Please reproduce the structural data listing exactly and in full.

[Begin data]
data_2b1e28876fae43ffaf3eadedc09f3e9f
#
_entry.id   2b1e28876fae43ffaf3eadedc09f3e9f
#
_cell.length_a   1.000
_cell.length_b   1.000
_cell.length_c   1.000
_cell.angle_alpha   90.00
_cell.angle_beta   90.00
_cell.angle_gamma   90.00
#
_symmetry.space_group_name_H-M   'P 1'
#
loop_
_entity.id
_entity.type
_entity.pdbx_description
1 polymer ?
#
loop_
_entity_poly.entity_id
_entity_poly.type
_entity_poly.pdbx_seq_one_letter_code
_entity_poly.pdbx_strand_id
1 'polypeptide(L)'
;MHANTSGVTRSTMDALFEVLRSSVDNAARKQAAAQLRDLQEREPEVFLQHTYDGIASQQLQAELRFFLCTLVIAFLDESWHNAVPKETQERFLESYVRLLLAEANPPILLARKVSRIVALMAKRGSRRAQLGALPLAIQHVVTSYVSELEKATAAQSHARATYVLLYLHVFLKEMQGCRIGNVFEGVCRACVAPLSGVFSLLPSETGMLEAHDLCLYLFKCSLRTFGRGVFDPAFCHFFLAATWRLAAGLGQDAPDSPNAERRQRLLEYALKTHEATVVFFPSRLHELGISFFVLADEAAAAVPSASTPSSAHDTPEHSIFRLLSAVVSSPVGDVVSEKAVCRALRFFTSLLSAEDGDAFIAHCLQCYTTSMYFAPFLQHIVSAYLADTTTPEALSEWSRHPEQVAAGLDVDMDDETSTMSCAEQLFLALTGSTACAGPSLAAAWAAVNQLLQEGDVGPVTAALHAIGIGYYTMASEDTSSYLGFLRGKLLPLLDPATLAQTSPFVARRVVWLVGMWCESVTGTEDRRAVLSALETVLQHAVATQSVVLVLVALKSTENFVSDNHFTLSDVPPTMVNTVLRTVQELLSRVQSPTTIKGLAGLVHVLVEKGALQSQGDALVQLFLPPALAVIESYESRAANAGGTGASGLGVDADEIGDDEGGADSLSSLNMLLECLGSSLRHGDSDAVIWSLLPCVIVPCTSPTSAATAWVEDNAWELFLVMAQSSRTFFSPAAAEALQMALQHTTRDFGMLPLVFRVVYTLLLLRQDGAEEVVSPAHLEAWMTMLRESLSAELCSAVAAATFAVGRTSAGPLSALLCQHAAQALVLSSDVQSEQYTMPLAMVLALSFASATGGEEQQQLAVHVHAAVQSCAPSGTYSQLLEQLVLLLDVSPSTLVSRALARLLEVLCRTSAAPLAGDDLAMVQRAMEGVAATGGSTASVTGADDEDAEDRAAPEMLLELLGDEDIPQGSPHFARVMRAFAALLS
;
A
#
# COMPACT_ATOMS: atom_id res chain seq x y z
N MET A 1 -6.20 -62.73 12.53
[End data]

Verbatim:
data_2b1e28876fae43ffaf3eadedc09f3e9f
#
_entry.id   2b1e28876fae43ffaf3eadedc09f3e9f
#
_cell.length_a   1.000
_cell.length_b   1.000
_cell.length_c   1.000
_cell.angle_alpha   90.00
_cell.angle_beta   90.00
_cell.angle_gamma   90.00
#
_symmetry.space_group_name_H-M   'P 1'
#
loop_
_entity.id
_entity.type
_entity.pdbx_description
1 polymer ?
#
loop_
_entity_poly.entity_id
_entity_poly.type
_entity_poly.pdbx_seq_one_letter_code
_entity_poly.pdbx_strand_id
1 'polypeptide(L)'
;MHANTSGVTRSTMDALFEVLRSSVDNAARKQAAAQLRDLQEREPEVFLQHTYDGIASQQLQAELRFFLCTLVIAFLDESWHNAVPKETQERFLESYVRLLLAEANPPILLARKVSRIVALMAKRGSRRAQLGALPLAIQHVVTSYVSELEKATAAQSHARATYVLLYLHVFLKEMQGCRIGNVFEGVCRACVAPLSGVFSLLPSETGMLEAHDLCLYLFKCSLRTFGRGVFDPAFCHFFLAATWRLAAGLGQDAPDSPNAERRQRLLEYALKTHEATVVFFPSRLHELGISFFVLADEAAAAVPSASTPSSAHDTPEHSIFRLLSAVVSSPVGDVVSEKAVCRALRFFTSLLSAEDGDAFIAHCLQCYTTSMYFAPFLQHIVSAYLADTTTPEALSEWSRHPEQVAAGLDVDMDDETSTMSCAEQLFLALTGSTACAGPSLAAAWAAVNQLLQEGDVGPVTAALHAIGIGYYTMASEDTSSYLGFLRGKLLPLLDPATLAQTSPFVARRVVWLVGMWCESVTGTEDRRAVLSALETVLQHAVATQSVVLVLVALKSTENFVSDNHFTLSDVPPTMVNTVLRTVQELLSRVQSPTTIKGLAGLVHVLVEKGALQSQGDALVQLFLPPALAVIESYESRAANAGGTGASGLGVDADEIGDDEGGADSLSSLNMLLECLGSSLRHGDSDAVIWSLLPCVIVPCTSPTSAATAWVEDNAWELFLVMAQSSRTFFSPAAAEALQMALQHTTRDFGMLPLVFRVVYTLLLLRQDGAEEVVSPAHLEAWMTMLRESLSAELCSAVAAATFAVGRTSAGPLSALLCQHAAQALVLSSDVQSEQYTMPLAMVLALSFASATGGEEQQQLAVHVHAAVQSCAPSGTYSQLLEQLVLLLDVSPSTLVSRALARLLEVLCRTSAAPLAGDDLAMVQRAMEGVAATGGSTASVTGADDEDAEDRAAPEMLLELLGDEDIPQGSPHFARVMRAFAALLS
;
A
#
# COMPACT_ATOMS: atom_id res chain seq x y z
N MET A 1 -6.20 -62.73 12.53